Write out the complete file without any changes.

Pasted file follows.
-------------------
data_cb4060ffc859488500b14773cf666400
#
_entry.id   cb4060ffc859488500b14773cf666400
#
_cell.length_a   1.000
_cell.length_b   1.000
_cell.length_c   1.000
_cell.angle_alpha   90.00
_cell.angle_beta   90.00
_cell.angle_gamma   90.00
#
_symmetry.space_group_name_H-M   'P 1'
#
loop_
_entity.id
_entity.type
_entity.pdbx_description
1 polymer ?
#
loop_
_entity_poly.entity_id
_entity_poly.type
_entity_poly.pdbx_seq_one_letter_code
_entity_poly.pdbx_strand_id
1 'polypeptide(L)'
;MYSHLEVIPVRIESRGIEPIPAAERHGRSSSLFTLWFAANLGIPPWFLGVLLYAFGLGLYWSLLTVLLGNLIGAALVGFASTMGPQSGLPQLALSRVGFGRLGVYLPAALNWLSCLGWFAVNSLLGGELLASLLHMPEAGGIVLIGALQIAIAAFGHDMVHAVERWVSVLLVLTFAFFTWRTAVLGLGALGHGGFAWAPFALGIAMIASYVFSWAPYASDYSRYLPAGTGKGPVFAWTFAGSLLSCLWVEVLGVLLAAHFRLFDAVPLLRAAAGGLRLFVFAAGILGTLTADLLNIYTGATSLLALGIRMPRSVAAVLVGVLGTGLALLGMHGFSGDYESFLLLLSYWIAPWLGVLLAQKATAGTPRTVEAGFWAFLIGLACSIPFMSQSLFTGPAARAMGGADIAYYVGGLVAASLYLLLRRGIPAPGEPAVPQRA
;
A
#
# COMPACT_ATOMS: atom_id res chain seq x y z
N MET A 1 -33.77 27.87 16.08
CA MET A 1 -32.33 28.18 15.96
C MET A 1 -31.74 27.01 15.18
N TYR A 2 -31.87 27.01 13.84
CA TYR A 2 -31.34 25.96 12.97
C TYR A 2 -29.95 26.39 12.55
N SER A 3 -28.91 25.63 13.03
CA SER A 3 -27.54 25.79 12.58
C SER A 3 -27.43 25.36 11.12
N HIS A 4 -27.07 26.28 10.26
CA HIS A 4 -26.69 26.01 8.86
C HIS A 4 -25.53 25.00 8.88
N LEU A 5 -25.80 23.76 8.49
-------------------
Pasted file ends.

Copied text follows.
data_cb4060ffc859488500b14773cf666400
#
_entry.id   cb4060ffc859488500b14773cf666400
#
_cell.length_a   1.000
_cell.length_b   1.000
_cell.length_c   1.000
_cell.angle_alpha   90.00
_cell.angle_beta   90.00
_cell.angle_gamma   90.00
#
_symmetry.space_group_name_H-M   'P 1'
#
loop_
_entity.id
_entity.type
_entity.pdbx_description
1 polymer ?
#
loop_
_entity_poly.entity_id
_entity_poly.type
_entity_poly.pdbx_seq_one_letter_code
_entity_poly.pdbx_strand_id
1 'polypeptide(L)'
;MYSHLEVIPVRIESRGIEPIPAAERHGRSSSLFTLWFAANLGIPPWFLGVLLYAFGLGLYWSLLTVLLGNLIGAALVGFASTMGPQSGLPQLALSRVGFGRLGVYLPAALNWLSCLGWFAVNSLLGGELLASLLHMPEAGGIVLIGALQIAIAAFGHDMVHAVERWVSVLLVLTFAFFTWRTAVLGLGALGHGGFAWAPFALGIAMIASYVFSWAPYASDYSRYLPAGTGKGPVFAWTFAGSLLSCLWVEVLGVLLAAHFRLFDAVPLLRAAAGGLRLFVFAAGILGTLTADLLNIYTGATSLLALGIRMPRSVAAVLVGVLGTGLALLGMHGFSGDYESFLLLLSYWIAPWLGVLLAQKATAGTPRTVEAGFWAFLIGLACSIPFMSQSLFTGPAARAMGGADIAYYVGGLVAASLYLLLRRGIPAPGEPAVPQRA
;
A
#
# COMPACT_ATOMS: atom_id res chain seq x y z
N MET A 1 -33.77 27.87 16.08
CA MET A 1 -32.33 28.18 15.96
C MET A 1 -31.74 27.01 15.18
N TYR A 2 -31.87 27.01 13.84
CA TYR A 2 -31.34 25.96 12.97
C TYR A 2 -29.95 26.39 12.55
N SER A 3 -28.91 25.63 13.03
CA SER A 3 -27.54 25.79 12.58
C SER A 3 -27.43 25.36 11.12
N HIS A 4 -27.07 26.28 10.26
CA HIS A 4 -26.69 26.01 8.86
C HIS A 4 -25.53 25.00 8.88
N LEU A 5 -25.80 23.76 8.49